grandparent with grandchild in kitchen


Energy confidence


“LADS” = Local Authority Delivery Scheme – it’s a grant scheme aimed at installing energy saving measures in low-income households.

Sounds great!  But a number of local authorities have struggled to deliver it.  Including here in the West Midlands.

The biggest single reason is that central government gives local authorities an unrealistic timescale of 12 months to deliver it.

In 12 months, local authorities might have to:

  • set priorities for which homes should be targeted
  • go through a procurement exercise for retrofit assessors and installers
  • promote the availability of the scheme to eligible residents
  • sign up residents and deal with enquiries
  • carry out retrofit assessments
  • deal with drop-outs and objections
  • install the measures
  • complete the paperwork to show that the money has been spent properly.

An additional constraint is that it is high risk to install external wall insulation between October and March, because there is an increased risk of the render finish cracking.  This means you have seven months to deliver the scheme – from April to the end of October – if it involves external wall insulation on solid wall or system-built homes.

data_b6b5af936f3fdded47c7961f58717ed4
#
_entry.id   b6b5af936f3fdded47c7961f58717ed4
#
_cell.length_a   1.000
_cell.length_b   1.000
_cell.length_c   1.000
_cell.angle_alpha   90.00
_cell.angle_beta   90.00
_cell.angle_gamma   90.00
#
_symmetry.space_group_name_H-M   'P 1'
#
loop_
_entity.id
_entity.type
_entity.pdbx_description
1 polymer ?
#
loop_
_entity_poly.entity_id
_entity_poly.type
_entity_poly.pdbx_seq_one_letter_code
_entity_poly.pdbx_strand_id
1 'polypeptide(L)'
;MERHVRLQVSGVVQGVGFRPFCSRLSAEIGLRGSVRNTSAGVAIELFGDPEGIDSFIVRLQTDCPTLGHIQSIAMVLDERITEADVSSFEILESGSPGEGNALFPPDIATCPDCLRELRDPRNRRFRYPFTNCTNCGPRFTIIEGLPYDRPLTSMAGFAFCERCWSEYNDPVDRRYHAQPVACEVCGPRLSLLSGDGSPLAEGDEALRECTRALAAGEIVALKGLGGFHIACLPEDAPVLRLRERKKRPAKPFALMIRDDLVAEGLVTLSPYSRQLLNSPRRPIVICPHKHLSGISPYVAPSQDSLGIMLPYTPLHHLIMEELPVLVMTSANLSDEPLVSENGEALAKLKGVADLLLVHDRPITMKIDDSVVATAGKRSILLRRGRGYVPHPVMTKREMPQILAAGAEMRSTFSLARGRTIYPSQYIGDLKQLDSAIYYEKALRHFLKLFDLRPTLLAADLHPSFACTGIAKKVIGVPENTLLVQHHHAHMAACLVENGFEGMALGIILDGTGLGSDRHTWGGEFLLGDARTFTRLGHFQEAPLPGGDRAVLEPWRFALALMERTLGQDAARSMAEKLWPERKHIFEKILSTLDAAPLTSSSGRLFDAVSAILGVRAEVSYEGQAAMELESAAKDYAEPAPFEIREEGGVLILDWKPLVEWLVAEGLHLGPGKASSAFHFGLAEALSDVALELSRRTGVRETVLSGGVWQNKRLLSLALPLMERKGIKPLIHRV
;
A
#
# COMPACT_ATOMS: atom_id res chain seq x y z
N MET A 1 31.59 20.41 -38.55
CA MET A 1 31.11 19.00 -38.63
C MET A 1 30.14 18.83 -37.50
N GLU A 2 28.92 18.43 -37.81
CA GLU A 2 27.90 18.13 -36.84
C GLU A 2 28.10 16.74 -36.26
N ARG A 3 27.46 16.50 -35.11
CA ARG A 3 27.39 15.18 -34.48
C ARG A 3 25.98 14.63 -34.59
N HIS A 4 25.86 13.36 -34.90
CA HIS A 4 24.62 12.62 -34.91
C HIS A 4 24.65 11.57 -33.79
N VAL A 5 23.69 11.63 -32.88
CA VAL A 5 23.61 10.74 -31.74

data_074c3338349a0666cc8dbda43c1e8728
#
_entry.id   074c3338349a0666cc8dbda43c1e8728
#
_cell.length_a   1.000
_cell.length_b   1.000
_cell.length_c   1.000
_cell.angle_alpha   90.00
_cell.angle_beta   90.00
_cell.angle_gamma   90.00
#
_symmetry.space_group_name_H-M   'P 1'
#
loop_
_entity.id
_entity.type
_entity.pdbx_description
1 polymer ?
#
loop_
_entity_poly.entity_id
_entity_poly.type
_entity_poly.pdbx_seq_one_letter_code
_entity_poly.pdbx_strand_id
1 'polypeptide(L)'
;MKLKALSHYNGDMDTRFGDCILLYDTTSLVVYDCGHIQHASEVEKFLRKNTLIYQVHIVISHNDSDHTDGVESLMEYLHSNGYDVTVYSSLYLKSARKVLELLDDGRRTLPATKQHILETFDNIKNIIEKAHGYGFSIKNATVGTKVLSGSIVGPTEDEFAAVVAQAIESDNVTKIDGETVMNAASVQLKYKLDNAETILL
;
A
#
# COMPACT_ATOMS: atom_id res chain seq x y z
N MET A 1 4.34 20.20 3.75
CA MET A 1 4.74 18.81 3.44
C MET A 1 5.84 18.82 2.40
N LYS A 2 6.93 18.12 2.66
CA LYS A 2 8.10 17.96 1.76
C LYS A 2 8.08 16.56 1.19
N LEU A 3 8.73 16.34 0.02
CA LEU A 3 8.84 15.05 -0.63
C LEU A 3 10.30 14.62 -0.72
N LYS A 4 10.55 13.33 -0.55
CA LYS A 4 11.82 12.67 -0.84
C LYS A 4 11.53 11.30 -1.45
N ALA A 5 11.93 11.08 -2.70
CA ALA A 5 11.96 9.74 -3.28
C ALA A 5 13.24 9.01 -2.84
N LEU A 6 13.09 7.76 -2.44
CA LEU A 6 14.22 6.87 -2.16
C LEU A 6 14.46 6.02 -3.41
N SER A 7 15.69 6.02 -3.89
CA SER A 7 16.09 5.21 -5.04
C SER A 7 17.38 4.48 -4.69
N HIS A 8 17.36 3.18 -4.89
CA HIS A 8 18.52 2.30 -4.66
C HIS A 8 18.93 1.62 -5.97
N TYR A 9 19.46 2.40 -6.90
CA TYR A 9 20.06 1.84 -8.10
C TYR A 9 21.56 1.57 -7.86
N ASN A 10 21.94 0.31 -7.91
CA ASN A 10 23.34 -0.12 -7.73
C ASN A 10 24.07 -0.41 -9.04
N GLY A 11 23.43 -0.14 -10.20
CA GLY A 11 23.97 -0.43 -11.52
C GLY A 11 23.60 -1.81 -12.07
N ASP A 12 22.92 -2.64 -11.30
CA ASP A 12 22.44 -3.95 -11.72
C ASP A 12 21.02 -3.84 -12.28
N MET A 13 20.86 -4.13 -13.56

It’s no wonder the LADS scheme is so difficult to deliver.  The government should extend the delivery period to at least two years.

One other thing that does need to change is the way expectations of these scheme are managed.  We know from the experience of past schemes such as the Green Deal, that if scheme managers talk big numbers that they can’t deliver, or promise complex measures such as external wall insulation or heat pumps that they can’t realistically deliver, then people will feel let down and will lose trust in the scheme.  Community organisations and activists who want ensure that their neighbours take advantage of the scheme, can find that people’s trust in them is undermined.  The relationship between a community organisation and the people it serves becomes transactional and extractive.  We saw this on past schemes such as the Green Deal.

Sometimes it is better to stop promoting something and withdraw from it.  This is a difficult decision but it is in nobody’s interest to mislead vulnerable residents and to give them false hope.

We should also avoid using terms like “retrofit” in schemes aimed at the general public.  It’s jargon, and most people don’t understand what it means.